Federal Court Enjoins Restrictive North Dakota Voter ID Law
Categories: Civil Rights (Voting Rights, Juries, Census)
On August 1, 2016, a federal district court enjoined North Dakota’s strict voter ID law and ruled that voters unable to obtain the necessary identification may vote in the upcoming election by completing a declaration or affidavit. The court agreed with the seven Native American voters that the new law disproportionately burdens Native Americans and denies qualified voters the right to vote.
North Dakota House Bills 1332 and 1333 put in place the most restrictive voter ID law in the nation. Before today’s decision, North Dakota voters were required to present one of only four qualifying IDs with a current residential address printed on it in order to vote. Before enactment of those laws, North Dakota required a poll clerk to request an ID, but a voter without one could still vote if the clerk vouched for their qualifications or the voter signed an affidavit of identity. The court’s decision requires North Dakota to reinstitute these kinds of fail-safe provisions for the November election.
Federal Judge Daniel Hovland wrote, “[t]he record is replete with concrete evidence of significant burdens imposed on Native American voters attempting to exercise their right to vote in North Dakota.” Although the state argued that the law was necessary to prevent voter fraud, the court found that there “is a total lack of any evidence to show voter fraud has ever been a problem in North Dakota.” The court concluded that it “is a minimal burden for the State to conduct this year’s election in the same manner it successfully administered elections for decades before the enactment of the new voter ID laws.”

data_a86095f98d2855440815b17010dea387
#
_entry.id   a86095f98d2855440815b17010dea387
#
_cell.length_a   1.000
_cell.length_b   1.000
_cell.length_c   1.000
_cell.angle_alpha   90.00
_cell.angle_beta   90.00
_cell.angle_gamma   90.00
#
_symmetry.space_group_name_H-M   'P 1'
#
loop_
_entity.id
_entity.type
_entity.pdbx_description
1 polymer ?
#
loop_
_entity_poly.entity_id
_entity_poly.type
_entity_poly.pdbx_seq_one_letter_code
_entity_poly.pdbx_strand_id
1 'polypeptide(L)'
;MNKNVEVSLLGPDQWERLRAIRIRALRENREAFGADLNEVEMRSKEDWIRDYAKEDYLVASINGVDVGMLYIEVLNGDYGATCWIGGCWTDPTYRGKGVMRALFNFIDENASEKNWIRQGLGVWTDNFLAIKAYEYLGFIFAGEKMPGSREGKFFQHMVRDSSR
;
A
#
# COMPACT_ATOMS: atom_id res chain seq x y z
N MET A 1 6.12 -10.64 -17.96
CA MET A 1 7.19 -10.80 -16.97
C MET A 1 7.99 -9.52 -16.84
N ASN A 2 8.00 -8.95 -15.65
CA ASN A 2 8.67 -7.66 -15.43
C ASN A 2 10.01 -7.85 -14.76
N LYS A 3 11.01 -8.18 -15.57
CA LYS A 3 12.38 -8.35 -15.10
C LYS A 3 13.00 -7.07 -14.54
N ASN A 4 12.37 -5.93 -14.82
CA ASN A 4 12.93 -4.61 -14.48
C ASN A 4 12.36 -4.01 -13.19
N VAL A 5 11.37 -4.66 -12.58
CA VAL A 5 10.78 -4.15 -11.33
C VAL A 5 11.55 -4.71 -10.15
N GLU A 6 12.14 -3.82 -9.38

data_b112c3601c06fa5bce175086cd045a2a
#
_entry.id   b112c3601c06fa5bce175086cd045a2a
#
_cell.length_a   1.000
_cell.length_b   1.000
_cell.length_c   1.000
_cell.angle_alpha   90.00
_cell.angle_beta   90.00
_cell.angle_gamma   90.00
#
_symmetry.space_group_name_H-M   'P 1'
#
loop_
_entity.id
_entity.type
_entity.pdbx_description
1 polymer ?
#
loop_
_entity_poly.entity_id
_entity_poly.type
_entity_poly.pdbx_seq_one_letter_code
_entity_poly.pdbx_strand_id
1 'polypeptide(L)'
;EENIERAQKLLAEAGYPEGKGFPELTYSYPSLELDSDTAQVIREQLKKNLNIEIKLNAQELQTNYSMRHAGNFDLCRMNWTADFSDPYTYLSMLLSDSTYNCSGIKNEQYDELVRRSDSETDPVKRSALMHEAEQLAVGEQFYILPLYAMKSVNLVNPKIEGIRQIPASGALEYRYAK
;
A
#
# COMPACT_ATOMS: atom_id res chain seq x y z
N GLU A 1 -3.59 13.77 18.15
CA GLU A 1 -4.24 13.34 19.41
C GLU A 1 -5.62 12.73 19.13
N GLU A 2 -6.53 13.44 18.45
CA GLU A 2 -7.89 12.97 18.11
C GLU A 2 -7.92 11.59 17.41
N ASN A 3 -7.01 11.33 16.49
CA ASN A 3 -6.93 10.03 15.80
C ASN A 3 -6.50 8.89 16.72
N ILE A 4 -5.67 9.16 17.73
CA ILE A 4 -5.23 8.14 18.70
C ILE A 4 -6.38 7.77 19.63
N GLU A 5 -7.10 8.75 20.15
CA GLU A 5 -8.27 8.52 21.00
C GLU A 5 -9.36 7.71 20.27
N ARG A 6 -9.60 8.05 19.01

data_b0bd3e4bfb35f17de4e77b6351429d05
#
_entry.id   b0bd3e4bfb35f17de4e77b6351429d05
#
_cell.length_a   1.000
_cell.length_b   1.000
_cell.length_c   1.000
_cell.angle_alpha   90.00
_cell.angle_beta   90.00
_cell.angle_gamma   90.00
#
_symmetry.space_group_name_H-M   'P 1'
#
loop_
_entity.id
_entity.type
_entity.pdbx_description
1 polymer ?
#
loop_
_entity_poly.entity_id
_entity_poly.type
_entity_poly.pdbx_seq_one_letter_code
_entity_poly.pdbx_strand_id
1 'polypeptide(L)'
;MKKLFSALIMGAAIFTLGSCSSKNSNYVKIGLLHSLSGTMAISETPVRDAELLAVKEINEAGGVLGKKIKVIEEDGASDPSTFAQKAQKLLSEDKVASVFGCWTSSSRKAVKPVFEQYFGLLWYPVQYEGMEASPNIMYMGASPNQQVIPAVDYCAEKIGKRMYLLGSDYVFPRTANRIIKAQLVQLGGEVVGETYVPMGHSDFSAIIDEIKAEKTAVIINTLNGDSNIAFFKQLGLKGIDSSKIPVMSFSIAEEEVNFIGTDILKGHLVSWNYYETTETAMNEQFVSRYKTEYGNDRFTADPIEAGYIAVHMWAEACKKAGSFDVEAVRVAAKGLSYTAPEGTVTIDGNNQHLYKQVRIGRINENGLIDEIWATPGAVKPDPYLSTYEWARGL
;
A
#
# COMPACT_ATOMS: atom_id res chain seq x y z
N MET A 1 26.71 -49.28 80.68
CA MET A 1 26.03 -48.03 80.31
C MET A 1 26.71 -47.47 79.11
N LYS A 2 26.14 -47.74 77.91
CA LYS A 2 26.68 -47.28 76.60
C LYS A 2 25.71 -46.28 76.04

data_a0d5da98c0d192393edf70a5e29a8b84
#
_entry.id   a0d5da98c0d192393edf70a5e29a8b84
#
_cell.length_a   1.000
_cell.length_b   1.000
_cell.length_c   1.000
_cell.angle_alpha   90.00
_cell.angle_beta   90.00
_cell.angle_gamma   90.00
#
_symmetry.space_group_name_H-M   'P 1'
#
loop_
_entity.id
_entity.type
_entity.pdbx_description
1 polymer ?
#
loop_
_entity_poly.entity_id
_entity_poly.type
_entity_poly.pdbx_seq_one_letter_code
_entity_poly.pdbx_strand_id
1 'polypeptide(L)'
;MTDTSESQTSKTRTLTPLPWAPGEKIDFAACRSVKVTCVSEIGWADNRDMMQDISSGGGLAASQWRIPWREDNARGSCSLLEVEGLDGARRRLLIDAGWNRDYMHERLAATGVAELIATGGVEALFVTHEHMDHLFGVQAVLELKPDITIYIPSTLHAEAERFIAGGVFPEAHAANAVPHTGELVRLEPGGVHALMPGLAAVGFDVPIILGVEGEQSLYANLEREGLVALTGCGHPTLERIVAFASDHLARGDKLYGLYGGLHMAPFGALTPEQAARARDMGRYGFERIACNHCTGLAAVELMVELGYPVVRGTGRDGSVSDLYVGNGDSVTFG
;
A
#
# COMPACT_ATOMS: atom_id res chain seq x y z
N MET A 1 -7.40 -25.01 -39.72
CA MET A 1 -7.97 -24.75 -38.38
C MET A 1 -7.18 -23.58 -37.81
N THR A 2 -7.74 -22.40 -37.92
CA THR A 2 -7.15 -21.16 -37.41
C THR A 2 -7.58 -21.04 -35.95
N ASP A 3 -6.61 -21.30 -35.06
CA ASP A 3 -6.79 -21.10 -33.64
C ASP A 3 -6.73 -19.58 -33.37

“What we asked for is that all qualified voters have the opportunity to cast a ballot – particularly Native Americans. This ruling is an incredible victory for North Dakota voters as it will ensure that fail-safe mechanisms will be in place in November to protect them” said Matthew Campbell, attorney with the Native American Rights Fund.
The plaintiffs are represented by the Native American Rights Fund (NARF), Richard de Bodo of Morgan, Lewis & Bockius LLP, and Tom Dickson of the Dickson Law Office. NARF won important Voting Rights cases in Alaska in 2010 and again in 2015, establishing that the State of Alaska should be required to provide greater language assistance to voters who speak Alaska Native languages.
ABOUT THE NATIVE AMERICAN RIGHTS FUND
The Native American Rights Fund is a non-profit organization that has been protecting the legal and sovereign rights of tribes and Native people within the American legal system for 45 years. NARF is headquartered in Boulder, Colorado with offices in Anchorage, Alaska, and Washington, D.C.
Any questions can be directed to NARF Staff Attorney Matthew Campbell at (303) 447-8760.